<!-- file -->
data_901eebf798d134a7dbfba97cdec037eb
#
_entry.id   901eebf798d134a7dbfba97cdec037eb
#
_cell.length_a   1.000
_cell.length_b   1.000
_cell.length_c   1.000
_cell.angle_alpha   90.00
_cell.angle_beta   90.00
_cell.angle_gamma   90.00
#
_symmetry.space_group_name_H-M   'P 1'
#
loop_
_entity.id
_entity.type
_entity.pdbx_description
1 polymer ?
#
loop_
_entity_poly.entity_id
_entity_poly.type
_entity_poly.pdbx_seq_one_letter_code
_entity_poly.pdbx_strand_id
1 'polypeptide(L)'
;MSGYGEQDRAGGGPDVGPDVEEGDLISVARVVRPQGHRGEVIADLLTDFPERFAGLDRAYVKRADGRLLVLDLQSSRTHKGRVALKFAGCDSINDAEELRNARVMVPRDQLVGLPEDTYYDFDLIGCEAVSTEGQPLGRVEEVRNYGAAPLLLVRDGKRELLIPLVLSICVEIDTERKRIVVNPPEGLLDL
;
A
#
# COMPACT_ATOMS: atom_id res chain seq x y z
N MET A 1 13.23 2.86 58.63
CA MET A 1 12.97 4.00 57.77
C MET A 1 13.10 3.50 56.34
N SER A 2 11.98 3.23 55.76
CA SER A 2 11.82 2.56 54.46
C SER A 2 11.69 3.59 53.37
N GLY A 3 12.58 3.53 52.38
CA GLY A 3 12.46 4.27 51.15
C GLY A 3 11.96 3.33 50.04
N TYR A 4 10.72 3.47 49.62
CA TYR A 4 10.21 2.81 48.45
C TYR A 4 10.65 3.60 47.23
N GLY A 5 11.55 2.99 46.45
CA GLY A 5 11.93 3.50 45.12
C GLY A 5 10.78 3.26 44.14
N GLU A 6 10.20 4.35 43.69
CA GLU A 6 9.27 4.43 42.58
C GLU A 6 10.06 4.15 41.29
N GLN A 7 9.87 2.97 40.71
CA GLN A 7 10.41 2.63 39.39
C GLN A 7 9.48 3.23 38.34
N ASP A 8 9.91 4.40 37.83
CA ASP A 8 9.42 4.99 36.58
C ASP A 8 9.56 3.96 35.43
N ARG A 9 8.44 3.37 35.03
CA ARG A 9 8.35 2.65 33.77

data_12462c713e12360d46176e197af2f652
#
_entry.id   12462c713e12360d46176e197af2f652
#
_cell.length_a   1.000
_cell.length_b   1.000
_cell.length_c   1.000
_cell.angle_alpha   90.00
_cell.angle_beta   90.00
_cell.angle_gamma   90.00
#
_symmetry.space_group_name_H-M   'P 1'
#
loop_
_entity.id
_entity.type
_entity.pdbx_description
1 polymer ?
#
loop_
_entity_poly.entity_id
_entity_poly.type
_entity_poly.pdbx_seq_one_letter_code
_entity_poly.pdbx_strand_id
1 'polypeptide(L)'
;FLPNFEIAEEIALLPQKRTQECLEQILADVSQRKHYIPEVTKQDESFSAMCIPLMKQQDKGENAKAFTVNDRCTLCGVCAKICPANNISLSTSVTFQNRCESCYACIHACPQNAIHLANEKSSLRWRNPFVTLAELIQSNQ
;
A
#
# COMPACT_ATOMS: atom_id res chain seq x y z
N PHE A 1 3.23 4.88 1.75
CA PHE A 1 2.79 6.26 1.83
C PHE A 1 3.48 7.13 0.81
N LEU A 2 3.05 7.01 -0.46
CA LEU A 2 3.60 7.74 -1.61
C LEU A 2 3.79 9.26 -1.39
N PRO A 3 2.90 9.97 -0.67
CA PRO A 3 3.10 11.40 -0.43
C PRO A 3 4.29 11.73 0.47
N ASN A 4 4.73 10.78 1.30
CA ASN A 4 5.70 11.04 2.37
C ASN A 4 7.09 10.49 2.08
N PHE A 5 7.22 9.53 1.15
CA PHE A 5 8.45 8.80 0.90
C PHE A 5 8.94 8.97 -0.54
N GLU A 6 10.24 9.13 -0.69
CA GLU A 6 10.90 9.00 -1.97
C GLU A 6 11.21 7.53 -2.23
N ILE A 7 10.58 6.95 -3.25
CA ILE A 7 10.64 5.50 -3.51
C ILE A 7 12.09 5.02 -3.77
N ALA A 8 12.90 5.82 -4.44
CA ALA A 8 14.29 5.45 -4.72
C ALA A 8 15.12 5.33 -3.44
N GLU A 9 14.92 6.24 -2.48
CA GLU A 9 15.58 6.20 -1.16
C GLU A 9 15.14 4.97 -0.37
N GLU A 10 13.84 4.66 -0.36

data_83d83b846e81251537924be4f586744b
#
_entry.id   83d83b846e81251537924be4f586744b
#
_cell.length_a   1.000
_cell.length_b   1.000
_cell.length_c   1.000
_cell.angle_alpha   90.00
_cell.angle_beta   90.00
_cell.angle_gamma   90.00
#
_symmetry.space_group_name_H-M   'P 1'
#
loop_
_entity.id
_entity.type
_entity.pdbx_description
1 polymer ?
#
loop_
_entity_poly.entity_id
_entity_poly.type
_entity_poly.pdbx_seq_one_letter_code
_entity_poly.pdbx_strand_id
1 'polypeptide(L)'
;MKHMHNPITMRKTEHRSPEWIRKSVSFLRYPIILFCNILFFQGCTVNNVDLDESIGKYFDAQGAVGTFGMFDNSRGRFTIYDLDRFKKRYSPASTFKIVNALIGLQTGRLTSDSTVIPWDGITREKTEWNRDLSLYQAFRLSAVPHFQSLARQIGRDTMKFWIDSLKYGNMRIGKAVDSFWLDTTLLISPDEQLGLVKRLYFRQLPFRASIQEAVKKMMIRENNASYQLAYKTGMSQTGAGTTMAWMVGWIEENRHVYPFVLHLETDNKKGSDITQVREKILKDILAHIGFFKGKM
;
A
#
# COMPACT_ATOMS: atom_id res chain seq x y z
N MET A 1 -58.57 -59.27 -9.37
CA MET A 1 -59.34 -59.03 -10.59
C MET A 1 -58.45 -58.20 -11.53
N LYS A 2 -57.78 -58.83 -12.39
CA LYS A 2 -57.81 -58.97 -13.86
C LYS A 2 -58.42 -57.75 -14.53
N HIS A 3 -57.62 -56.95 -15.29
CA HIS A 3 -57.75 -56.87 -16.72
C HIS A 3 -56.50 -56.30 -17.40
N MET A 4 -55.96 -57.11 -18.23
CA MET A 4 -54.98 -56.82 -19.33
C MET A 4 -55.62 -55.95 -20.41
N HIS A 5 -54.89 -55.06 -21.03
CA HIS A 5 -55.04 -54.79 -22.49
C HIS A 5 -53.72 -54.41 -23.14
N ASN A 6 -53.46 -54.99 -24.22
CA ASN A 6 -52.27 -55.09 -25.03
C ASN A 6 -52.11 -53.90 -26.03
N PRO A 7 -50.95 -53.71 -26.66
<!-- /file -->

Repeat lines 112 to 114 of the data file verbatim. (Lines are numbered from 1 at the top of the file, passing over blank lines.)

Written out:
CA GLU A 9 15.58 6.20 -1.16
C GLU A 9 15.14 4.97 -0.37
N GLU A 10 13.84 4.66 -0.36